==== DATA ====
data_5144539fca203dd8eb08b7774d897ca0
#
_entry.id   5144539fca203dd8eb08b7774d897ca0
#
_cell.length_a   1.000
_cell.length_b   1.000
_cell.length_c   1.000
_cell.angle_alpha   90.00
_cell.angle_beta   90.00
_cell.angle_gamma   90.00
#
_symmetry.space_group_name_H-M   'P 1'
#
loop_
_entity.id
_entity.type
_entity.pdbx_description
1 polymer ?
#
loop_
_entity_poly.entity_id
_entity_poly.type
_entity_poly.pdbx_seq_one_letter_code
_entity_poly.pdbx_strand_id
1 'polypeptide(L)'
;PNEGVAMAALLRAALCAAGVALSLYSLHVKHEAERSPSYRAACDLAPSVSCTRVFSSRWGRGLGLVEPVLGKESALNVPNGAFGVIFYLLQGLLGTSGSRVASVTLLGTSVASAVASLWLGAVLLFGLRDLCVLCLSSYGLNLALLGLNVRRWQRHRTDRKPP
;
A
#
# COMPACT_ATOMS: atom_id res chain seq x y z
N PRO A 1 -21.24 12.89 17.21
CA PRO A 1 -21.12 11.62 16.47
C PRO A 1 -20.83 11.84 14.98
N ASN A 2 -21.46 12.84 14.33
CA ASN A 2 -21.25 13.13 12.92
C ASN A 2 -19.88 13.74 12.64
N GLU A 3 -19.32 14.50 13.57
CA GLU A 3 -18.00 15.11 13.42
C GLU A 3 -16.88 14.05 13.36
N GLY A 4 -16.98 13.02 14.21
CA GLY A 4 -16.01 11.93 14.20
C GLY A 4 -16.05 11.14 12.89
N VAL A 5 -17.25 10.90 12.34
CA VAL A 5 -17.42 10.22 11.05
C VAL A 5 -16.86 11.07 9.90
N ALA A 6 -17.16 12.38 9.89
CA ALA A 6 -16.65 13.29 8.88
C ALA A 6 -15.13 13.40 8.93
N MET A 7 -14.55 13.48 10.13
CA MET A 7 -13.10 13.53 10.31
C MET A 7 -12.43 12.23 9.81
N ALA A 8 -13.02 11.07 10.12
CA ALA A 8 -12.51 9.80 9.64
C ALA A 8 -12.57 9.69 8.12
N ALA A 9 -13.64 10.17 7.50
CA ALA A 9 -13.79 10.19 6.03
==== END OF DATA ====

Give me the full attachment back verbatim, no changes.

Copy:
data_5144539fca203dd8eb08b7774d897ca0
#
_entry.id   5144539fca203dd8eb08b7774d897ca0
#
_cell.length_a   1.000
_cell.length_b   1.000
_cell.length_c   1.000
_cell.angle_alpha   90.00
_cell.angle_beta   90.00
_cell.angle_gamma   90.00
#
_symmetry.space_group_name_H-M   'P 1'
#
loop_
_entity.id
_entity.type
_entity.pdbx_description
1 polymer ?
#
loop_
_entity_poly.entity_id
_entity_poly.type
_entity_poly.pdbx_seq_one_letter_code
_entity_poly.pdbx_strand_id
1 'polypeptide(L)'
;PNEGVAMAALLRAALCAAGVALSLYSLHVKHEAERSPSYRAACDLAPSVSCTRVFSSRWGRGLGLVEPVLGKESALNVPNGAFGVIFYLLQGLLGTSGSRVASVTLLGTSVASAVASLWLGAVLLFGLRDLCVLCLSSYGLNLALLGLNVRRWQRHRTDRKPP
;
A
#
# COMPACT_ATOMS: atom_id res chain seq x y z
N PRO A 1 -21.24 12.89 17.21
CA PRO A 1 -21.12 11.62 16.47
C PRO A 1 -20.83 11.84 14.98
N ASN A 2 -21.46 12.84 14.33
CA ASN A 2 -21.25 13.13 12.92
C ASN A 2 -19.88 13.74 12.64
N GLU A 3 -19.32 14.50 13.57
CA GLU A 3 -18.00 15.11 13.42
C GLU A 3 -16.88 14.05 13.36
N GLY A 4 -16.98 13.02 14.21
CA GLY A 4 -16.01 11.93 14.20
C GLY A 4 -16.05 11.14 12.89
N VAL A 5 -17.25 10.90 12.34
CA VAL A 5 -17.42 10.22 11.05
C VAL A 5 -16.86 11.07 9.90
N ALA A 6 -17.16 12.38 9.89
CA ALA A 6 -16.65 13.29 8.88
C ALA A 6 -15.13 13.40 8.93
N MET A 7 -14.55 13.48 10.13
CA MET A 7 -13.10 13.53 10.31
C MET A 7 -12.43 12.23 9.81
N ALA A 8 -13.02 11.07 10.12
CA ALA A 8 -12.51 9.80 9.64
C ALA A 8 -12.57 9.69 8.12
N ALA A 9 -13.64 10.17 7.50
CA ALA A 9 -13.79 10.19 6.03